How To Go About Planning For Breast Reconstruction

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Is it important for you to undergo breast reconstruction? That is a question only you can answer if you've had a mastectomy, which is a complete removal of your breast that has been diagnosed as cancer-positive. If your cancer is discovered at an early stage, you may need only a lumpectomy. That means you will not have the breast removed, but the shape of your breast may be altered following surgery. Breast reconstruction can be performed at the time of surgery or following surgery to suit your reconstruction needs.

Cost of Reconstruction

Medicare covers costs for breast reconstruction, while Medicaid offers coverage in some states. Check with your state Medicaid office to learn whether payment will be offered should you choose to undergo this type of procedure. As the technology evolves, there may be changes in the procedure you undergo. Make sure that the government will fully cover your precise surgery before you undergo the operation.

All group insurance plans are required to pay for mastectomy and associated reconstructive and prostheses procedures. To be on the safe side, however, always question your healthcare plan carrier about any deductible fees that you may be expected to pay. Bear in mind that the Women's Health and Cancer Rights Act of 1998 guarantees that you are covered for reconstructive and prostheses procedures. You should feel free to exercise that privilege if you wish to do so.

Risks Of Breast Reconstruction

Breast cancer can return after you've had surgery, especially if cancer is not detected early. Margins and nodes are generally sent off for testing following your surgery to learn whether they contain cancerous cells. That is why great emphasis is placed on your undergoing a yearly mammogram that detects cancer in its early stage.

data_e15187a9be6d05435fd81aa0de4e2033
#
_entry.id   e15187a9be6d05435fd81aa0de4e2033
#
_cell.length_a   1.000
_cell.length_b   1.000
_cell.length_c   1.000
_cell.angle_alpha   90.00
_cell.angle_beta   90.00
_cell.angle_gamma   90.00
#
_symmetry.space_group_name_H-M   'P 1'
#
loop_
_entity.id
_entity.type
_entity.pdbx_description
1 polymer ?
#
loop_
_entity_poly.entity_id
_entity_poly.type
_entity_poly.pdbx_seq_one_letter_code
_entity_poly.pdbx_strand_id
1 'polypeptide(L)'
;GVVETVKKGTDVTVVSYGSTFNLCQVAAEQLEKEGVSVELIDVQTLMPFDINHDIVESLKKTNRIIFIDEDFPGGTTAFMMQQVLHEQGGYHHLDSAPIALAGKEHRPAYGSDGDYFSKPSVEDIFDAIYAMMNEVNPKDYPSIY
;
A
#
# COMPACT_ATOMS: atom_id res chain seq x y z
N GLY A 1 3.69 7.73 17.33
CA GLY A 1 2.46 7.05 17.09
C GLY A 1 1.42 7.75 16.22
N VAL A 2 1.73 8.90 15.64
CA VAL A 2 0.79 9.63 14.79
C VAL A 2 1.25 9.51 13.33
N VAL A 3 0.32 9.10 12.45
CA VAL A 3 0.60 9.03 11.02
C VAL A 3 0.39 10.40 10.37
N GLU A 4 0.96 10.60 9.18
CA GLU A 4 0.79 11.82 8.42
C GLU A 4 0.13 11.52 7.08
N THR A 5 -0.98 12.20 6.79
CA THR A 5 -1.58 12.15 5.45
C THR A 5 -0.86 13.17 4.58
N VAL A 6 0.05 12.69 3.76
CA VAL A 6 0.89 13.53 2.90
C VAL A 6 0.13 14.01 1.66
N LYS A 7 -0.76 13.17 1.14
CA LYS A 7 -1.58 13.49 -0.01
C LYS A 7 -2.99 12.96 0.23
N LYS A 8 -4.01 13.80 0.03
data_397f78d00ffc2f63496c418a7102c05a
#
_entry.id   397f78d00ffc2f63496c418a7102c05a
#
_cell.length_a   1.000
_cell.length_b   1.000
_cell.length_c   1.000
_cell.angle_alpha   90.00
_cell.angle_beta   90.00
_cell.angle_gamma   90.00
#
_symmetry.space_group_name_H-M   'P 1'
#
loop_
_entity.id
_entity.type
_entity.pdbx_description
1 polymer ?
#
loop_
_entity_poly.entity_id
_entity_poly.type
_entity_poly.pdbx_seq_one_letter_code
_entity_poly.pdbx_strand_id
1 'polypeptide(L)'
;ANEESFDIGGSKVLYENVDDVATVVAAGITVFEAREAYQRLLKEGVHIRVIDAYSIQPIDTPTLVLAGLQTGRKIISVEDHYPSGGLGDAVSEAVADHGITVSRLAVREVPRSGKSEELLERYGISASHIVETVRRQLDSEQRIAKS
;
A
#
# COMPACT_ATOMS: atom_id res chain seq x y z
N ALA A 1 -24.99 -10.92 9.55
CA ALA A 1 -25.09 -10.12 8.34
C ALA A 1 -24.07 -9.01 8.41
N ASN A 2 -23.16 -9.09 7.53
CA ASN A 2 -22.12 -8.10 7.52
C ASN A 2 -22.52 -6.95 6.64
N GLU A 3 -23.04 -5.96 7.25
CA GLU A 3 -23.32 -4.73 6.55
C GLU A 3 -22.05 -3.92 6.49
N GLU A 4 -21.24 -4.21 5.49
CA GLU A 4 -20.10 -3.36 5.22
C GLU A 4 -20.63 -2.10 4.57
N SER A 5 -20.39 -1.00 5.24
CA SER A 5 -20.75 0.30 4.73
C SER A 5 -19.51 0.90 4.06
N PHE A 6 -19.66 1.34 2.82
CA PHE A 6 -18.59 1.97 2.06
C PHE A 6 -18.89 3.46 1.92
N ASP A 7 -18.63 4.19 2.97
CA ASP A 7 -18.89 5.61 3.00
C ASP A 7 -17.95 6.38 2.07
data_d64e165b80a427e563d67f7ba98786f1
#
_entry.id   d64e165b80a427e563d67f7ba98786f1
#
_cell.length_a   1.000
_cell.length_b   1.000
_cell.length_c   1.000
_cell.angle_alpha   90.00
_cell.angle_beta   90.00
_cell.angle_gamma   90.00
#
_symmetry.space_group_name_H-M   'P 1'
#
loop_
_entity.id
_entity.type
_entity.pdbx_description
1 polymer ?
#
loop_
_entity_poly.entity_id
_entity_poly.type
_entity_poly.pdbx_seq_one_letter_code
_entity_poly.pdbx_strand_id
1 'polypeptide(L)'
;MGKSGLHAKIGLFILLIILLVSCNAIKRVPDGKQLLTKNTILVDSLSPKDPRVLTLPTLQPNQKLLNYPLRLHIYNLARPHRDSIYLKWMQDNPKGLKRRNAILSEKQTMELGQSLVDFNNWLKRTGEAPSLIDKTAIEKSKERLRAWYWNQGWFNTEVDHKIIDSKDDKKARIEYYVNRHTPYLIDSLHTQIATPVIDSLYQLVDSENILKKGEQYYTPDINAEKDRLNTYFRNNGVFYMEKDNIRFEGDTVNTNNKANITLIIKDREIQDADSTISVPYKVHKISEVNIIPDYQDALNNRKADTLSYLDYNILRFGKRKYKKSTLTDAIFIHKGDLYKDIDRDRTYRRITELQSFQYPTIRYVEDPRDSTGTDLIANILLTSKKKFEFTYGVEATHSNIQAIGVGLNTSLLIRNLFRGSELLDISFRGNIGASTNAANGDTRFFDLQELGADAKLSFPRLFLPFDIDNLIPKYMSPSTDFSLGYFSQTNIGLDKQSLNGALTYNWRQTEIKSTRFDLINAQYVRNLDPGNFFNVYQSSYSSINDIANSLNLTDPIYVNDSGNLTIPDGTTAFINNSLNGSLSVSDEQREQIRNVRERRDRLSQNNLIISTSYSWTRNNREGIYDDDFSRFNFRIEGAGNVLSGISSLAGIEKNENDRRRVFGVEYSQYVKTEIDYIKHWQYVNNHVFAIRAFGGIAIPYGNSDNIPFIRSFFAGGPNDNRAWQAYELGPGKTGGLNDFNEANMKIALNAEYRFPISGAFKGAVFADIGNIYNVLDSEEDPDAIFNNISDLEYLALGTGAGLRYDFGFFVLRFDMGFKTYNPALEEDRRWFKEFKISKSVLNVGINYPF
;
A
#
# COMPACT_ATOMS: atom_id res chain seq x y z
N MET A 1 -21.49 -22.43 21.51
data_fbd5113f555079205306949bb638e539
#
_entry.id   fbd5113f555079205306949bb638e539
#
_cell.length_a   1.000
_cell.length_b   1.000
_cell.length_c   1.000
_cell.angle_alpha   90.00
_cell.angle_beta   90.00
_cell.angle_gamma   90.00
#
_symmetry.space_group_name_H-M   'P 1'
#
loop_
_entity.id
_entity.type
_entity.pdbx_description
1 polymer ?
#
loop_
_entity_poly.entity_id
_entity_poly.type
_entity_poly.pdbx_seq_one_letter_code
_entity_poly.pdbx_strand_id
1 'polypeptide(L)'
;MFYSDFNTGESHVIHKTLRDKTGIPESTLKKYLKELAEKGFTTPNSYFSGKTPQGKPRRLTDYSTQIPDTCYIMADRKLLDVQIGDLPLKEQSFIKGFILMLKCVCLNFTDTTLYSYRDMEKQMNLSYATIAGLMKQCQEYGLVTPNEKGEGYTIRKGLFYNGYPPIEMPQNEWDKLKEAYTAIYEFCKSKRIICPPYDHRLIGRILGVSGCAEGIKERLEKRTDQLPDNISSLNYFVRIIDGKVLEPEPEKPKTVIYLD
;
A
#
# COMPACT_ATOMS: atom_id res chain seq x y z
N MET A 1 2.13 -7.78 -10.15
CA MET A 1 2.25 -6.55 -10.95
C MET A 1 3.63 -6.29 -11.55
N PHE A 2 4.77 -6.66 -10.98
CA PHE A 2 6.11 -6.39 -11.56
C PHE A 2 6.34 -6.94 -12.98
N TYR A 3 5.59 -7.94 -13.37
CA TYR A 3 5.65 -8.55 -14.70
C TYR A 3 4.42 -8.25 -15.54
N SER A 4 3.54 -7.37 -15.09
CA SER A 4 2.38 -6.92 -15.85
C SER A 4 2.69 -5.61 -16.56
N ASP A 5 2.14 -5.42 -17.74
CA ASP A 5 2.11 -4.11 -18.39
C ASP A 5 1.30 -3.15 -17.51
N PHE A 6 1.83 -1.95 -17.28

Cancer can reoccur even in a reconstructed breast when your remaining tissue hosts cancerous cells. The good news is that cancer cells are more easily identified in reconstructed breasts that are fitted with implants as opposed to tissue transfer reconstruction.

Smoking And Weight Problems Affect Your Breast Reconstruction

If you smoke and also have weight problems, you run the risk of developing complications from any type of breast reconstructive surgery. The website recommends that you discuss these problems with your plastic surgeon after you undergo reconstructive surgery.

The website notes that smoking and weight problems can create implant and flap procedure failure following surgery. In fact, the article goes further in suggesting that you delay breast reconstruction until after you have quit smoking and you have controlled your weight problem. You also have the option of addressing these two health issues and obtaining advice from a plastic surgeon, like Sam W Huddleston IV, MD,  prior to having breast reconstruction.